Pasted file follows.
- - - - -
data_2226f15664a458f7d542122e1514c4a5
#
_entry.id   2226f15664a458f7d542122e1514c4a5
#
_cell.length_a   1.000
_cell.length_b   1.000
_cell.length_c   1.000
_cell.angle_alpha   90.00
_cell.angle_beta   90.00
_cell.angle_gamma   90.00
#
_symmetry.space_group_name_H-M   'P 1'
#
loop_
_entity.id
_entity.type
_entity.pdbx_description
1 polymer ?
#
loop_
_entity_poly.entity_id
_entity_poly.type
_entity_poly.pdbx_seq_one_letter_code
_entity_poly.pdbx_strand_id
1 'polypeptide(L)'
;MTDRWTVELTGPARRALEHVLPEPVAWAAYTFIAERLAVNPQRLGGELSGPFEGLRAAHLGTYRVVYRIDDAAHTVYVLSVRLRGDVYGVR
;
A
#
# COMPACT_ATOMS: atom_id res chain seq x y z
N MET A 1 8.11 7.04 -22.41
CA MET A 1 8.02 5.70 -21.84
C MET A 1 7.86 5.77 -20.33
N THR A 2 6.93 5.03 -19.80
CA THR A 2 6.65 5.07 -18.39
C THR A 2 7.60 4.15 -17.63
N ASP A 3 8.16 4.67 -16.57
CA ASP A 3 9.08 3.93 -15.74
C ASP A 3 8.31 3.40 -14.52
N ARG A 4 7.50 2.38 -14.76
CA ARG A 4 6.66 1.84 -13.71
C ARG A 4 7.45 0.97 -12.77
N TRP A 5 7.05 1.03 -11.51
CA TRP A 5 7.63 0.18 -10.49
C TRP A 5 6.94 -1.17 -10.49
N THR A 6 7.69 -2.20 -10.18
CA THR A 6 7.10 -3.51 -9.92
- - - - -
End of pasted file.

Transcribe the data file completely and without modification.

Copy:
data_2226f15664a458f7d542122e1514c4a5
#
_entry.id   2226f15664a458f7d542122e1514c4a5
#
_cell.length_a   1.000
_cell.length_b   1.000
_cell.length_c   1.000
_cell.angle_alpha   90.00
_cell.angle_beta   90.00
_cell.angle_gamma   90.00
#
_symmetry.space_group_name_H-M   'P 1'
#
loop_
_entity.id
_entity.type
_entity.pdbx_description
1 polymer ?
#
loop_
_entity_poly.entity_id
_entity_poly.type
_entity_poly.pdbx_seq_one_letter_code
_entity_poly.pdbx_strand_id
1 'polypeptide(L)'
;MTDRWTVELTGPARRALEHVLPEPVAWAAYTFIAERLAVNPQRLGGELSGPFEGLRAAHLGTYRVVYRIDDAAHTVYVLSVRLRGDVYGVR
;
A
#
# COMPACT_ATOMS: atom_id res chain seq x y z
N MET A 1 8.11 7.04 -22.41
CA MET A 1 8.02 5.70 -21.84
C MET A 1 7.86 5.77 -20.33
N THR A 2 6.93 5.03 -19.80
CA THR A 2 6.65 5.07 -18.39
C THR A 2 7.60 4.15 -17.63
N ASP A 3 8.16 4.67 -16.57
CA ASP A 3 9.08 3.93 -15.74
C ASP A 3 8.31 3.40 -14.52
N ARG A 4 7.50 2.38 -14.76
CA ARG A 4 6.66 1.84 -13.71
C ARG A 4 7.45 0.97 -12.77
N TRP A 5 7.05 1.03 -11.51
CA TRP A 5 7.63 0.18 -10.49
C TRP A 5 6.94 -1.17 -10.49
N THR A 6 7.69 -2.20 -10.18
CA THR A 6 7.10 -3.51 -9.92